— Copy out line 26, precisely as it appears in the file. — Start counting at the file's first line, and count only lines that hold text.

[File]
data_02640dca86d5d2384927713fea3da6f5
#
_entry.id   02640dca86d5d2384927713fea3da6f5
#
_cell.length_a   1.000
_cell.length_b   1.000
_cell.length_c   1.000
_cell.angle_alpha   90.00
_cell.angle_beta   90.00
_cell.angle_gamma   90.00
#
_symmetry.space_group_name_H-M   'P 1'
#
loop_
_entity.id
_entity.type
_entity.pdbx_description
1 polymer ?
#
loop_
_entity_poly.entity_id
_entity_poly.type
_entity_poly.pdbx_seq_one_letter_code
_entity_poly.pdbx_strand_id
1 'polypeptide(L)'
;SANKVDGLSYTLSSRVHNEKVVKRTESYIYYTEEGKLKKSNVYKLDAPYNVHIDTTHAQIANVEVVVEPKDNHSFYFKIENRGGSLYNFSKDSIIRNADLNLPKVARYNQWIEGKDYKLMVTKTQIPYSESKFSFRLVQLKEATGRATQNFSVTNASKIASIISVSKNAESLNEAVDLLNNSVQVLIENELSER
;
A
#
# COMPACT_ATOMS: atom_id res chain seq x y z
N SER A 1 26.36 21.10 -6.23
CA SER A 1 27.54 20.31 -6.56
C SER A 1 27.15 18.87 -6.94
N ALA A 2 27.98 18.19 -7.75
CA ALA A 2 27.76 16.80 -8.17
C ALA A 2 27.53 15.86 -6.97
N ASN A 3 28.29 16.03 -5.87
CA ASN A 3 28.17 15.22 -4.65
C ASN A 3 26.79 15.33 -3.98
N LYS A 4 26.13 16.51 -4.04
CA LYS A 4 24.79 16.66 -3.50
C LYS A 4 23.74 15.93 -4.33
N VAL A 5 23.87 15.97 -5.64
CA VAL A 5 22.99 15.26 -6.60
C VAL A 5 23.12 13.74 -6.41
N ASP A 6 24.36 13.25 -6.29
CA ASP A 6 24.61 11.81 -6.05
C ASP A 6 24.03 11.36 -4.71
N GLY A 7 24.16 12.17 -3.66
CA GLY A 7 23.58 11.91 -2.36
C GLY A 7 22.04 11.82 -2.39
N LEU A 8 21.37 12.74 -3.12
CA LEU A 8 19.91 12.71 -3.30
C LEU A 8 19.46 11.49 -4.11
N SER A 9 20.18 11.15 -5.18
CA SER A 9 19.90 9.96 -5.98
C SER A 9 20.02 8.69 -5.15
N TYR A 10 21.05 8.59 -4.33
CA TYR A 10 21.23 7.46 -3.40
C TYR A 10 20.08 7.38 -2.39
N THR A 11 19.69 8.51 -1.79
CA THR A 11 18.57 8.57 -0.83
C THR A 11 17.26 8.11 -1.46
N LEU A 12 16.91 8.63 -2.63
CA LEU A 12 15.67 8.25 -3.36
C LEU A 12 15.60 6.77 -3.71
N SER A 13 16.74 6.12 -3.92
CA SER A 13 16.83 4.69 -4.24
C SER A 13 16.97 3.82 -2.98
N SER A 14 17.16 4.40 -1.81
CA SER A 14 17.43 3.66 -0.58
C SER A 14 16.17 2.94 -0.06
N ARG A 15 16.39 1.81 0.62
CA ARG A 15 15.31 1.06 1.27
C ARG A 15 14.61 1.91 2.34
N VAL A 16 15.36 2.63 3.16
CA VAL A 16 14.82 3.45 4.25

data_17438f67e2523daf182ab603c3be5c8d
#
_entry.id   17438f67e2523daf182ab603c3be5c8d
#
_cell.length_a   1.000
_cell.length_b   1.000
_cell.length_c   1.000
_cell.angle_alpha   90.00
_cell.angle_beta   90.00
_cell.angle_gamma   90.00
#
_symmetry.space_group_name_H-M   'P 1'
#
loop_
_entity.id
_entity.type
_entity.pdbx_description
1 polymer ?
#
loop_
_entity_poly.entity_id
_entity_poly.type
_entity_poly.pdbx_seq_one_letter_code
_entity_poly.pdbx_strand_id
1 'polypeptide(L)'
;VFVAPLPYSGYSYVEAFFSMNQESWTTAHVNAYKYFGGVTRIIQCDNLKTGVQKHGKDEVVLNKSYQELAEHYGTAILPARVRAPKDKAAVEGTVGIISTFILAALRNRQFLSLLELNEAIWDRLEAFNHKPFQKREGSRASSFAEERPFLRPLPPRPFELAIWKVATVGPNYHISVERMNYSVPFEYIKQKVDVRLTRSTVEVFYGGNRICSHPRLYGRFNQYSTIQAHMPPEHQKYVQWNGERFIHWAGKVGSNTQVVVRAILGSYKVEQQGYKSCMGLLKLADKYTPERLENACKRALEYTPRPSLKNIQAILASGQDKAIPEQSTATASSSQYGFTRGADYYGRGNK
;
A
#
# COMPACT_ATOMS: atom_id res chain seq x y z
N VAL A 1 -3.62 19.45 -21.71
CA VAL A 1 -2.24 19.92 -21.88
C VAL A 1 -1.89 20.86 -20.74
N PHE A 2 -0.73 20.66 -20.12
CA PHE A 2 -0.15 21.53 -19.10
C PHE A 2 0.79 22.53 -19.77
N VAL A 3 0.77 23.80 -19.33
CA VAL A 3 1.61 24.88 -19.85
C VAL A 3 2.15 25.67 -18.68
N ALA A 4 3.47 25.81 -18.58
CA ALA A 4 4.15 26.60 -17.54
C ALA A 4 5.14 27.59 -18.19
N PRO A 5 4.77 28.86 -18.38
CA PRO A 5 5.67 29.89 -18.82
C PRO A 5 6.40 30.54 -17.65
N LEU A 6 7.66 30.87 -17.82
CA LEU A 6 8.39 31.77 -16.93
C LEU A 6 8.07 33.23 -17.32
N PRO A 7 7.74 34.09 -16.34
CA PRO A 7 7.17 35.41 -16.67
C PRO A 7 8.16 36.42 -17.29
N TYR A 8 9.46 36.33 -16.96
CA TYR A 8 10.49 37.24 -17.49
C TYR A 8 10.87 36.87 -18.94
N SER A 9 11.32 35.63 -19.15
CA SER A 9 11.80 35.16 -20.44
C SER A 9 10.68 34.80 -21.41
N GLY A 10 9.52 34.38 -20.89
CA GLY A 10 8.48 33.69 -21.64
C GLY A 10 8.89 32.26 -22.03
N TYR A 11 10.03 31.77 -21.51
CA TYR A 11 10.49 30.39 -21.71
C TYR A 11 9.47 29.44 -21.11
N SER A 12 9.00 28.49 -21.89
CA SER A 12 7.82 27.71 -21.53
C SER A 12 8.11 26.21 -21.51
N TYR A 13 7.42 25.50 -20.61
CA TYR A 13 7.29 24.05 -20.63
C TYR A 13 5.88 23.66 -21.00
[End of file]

;SANKVDGLSYTLSSRVHNEKVVKRTESYIYYTEEGKLKKSNVYKLDAPYNVHIDTTHAQIANVEVVVEPKDNHSFYFKIENRGGSLYNFSKDSIIRNADLNLPKVARYNQWIEGKDYKLMVTKTQIPYSESKFSFRLVQLKEATGRATQNFSVTNASKIASIISVSKNAESLNEAVDLLNNSVQVLIENELSER